DOH studying counter offer to lower prices of medicines

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Metro Manila (CNN Philippines, December 20) – The Department of Health (DOH) is studying the counter proposal of some pharmaceutical companies to voluntarily reduce the cost of some of their medicines by 50 to 75 percent, in lieu of a price cap regulation.

“We appreciate the gesture of Pharmaceutical Healthcare Association of the Philippines (PHAP) and we have been continuously evaluating the proposal, taking into account the intended goal of the Maximum Drug Retail Price (MDRP), which aims to improve Filipinos’ access to affordable medicines,” Health Secretary Francisco Duque III said in a statement released Thursday.

The offer, which covers 155 medicines across 36 disease categories for both public and private sectors, comes after the health department's move to impose reductions in the prices of at least 120 prescription drugs for leading chronic diseases in the country such as major cancers, hypertension, neonatal illnesses, cardiovascular disease, chronic lung diseases and diabetes. The DOH and other government agencies are “refining” the proposed executive order seeking to put a price cap on certain high-cost specialty medicines.

PHAP Executive Director Teodoro Padilla defended their suggestion to slash their prices by at least half, saying it is a “more sustainable approach” than the DOH’s proposal.

Padilla said it while is supports the health department's advocacy to cut drug prices, cost regulation can cause sustainability issues, such as lower drug supply.

Ang unang effect, bumababa ang presyo pero in the long run, ang nagsusuply ng gamot, di nila kayang ma-maintain. ‘O yung sustainability na sinasabi natin, becomes a problem.”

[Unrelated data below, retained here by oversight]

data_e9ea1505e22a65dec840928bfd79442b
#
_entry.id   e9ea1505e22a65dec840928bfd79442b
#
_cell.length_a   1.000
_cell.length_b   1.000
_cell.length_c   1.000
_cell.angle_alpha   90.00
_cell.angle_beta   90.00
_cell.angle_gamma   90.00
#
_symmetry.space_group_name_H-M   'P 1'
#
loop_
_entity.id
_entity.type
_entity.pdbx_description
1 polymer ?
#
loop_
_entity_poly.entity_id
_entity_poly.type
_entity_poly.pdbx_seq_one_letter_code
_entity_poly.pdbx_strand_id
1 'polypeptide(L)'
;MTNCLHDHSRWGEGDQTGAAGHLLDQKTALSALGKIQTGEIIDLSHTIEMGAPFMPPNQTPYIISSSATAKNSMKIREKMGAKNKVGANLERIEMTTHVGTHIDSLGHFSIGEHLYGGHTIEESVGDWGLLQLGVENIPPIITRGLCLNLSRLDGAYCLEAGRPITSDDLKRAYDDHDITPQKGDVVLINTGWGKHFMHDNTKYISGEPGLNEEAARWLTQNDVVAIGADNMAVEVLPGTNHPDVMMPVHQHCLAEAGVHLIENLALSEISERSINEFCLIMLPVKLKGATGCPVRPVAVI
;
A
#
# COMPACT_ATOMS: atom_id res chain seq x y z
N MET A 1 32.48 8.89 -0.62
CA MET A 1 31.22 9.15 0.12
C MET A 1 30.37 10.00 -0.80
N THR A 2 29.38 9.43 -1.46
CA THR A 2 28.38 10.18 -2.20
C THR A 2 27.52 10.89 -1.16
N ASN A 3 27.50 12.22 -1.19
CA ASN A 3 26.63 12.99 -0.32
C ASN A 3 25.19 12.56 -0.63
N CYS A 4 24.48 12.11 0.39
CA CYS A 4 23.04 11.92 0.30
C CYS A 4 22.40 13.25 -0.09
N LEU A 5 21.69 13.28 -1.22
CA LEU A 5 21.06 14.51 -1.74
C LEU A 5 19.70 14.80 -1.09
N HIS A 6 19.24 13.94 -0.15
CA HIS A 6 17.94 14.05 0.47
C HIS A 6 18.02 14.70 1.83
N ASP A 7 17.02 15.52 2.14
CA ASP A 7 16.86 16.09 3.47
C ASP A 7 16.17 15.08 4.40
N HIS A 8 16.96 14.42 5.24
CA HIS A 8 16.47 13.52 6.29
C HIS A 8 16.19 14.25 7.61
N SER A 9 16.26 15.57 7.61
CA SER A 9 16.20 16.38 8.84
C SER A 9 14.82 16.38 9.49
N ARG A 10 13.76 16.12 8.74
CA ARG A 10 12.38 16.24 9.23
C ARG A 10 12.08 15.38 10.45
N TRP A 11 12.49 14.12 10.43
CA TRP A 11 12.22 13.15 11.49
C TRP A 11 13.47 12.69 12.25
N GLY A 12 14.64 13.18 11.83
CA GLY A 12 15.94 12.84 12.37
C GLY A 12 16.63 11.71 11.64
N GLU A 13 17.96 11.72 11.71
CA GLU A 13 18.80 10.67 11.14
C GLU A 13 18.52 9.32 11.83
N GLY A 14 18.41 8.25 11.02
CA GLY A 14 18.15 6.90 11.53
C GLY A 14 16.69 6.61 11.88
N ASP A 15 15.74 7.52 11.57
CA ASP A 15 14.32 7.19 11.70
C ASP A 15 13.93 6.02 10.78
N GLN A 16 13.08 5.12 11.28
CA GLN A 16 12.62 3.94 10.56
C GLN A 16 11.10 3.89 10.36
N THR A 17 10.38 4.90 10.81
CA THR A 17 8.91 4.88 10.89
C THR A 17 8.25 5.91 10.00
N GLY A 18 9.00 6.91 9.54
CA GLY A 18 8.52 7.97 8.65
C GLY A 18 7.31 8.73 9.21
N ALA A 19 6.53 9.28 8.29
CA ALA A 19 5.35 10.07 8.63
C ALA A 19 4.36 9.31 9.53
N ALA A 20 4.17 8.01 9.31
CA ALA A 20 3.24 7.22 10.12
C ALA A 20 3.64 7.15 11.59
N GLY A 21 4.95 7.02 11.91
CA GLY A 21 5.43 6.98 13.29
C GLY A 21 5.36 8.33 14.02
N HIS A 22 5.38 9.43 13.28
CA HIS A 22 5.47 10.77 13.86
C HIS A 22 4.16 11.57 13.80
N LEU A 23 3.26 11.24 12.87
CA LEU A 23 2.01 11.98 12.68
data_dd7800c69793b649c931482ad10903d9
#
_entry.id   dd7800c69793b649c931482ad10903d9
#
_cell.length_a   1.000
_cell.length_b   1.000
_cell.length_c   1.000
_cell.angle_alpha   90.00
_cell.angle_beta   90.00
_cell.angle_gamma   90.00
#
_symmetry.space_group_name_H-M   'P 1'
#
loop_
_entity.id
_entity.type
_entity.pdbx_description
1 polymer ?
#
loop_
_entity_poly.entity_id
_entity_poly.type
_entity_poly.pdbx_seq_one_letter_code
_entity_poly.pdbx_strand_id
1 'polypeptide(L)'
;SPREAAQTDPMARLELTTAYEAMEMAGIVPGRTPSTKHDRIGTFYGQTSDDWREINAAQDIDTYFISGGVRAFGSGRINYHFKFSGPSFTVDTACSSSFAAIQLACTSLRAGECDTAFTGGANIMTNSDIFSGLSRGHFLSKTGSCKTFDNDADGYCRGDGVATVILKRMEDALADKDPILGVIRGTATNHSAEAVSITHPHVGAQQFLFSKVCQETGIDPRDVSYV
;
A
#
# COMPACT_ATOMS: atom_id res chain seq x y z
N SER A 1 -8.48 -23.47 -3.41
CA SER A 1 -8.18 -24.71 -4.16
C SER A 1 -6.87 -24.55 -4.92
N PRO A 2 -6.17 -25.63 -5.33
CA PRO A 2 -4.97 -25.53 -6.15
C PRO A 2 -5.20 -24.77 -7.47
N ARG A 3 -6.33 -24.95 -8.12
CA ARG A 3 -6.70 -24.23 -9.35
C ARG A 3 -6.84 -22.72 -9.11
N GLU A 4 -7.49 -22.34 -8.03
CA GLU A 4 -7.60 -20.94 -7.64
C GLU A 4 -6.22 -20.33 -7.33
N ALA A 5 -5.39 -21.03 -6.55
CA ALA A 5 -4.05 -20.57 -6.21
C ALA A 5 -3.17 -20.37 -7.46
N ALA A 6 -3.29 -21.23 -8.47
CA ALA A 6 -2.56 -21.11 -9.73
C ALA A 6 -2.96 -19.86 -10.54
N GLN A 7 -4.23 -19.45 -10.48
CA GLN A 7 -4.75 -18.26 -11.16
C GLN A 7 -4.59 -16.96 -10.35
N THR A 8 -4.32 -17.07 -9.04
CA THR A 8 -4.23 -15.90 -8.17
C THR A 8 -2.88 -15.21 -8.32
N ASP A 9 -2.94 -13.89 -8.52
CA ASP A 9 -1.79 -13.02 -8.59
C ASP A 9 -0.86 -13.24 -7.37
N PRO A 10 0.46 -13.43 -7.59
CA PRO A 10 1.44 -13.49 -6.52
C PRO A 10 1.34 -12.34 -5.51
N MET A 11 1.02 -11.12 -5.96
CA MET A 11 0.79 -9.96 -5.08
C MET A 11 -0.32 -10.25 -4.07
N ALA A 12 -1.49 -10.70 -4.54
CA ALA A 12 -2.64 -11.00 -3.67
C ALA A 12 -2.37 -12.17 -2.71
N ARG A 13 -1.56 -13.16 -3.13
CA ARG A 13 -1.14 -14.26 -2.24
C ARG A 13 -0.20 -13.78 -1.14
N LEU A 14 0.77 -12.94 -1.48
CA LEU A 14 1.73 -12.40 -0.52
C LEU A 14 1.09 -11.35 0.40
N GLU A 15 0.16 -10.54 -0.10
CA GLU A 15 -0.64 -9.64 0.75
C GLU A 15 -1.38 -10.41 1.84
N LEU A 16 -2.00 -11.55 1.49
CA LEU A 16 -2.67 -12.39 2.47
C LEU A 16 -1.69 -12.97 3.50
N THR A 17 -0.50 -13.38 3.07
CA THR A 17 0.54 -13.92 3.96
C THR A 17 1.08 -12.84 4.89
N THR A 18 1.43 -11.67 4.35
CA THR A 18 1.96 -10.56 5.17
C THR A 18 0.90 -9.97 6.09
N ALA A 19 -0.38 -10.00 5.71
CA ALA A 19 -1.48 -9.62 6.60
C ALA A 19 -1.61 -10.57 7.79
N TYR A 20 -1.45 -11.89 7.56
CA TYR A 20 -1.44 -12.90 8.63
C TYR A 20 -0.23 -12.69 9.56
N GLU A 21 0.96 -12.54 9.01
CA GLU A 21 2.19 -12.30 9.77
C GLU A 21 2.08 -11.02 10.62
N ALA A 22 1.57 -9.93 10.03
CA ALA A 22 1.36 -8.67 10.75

[Translation: The first effect is price reduction but in the long run, sustainability becomes an issue.]

He added that it is "surprising" that the DOH is asking for a 97-percent price reduction in some drugs, even though they already have generic equivalents.

Duque, however, expressed apprehension towards PHAP's suggestion, noting that the group cannot assure price cuts in places where they are retailed, due to the lack of written policy. He added it would only benefit a small percentage of patients.

“We must take some things into consideration. First of all, given its voluntary nature, PHAP cannot guarantee price reduction at points of sale, such as drugstores, drug retailers, and private hospitals, which comprise at least 90% of the total pharmaceutical market. We know that the drug prices in these markets are significantly higher compared with government prices,” Duque said.

“Only 63 of the 122 drugs proposed by the DOH for price reduction were included in the list, with no price reduction for other high-cost medicines,” Duque added.

He also said that of the 155 drugs, only 107 could be subject to price cuts, adding that the rest would only be offered to government-run hospitals, which are less than 1 percent of the market.

The DOH also said that it has reviewed 49 other position papers from stakeholders, including medical associations, consumer organizations, and patient groups on how to make high-cost drugs cheaper.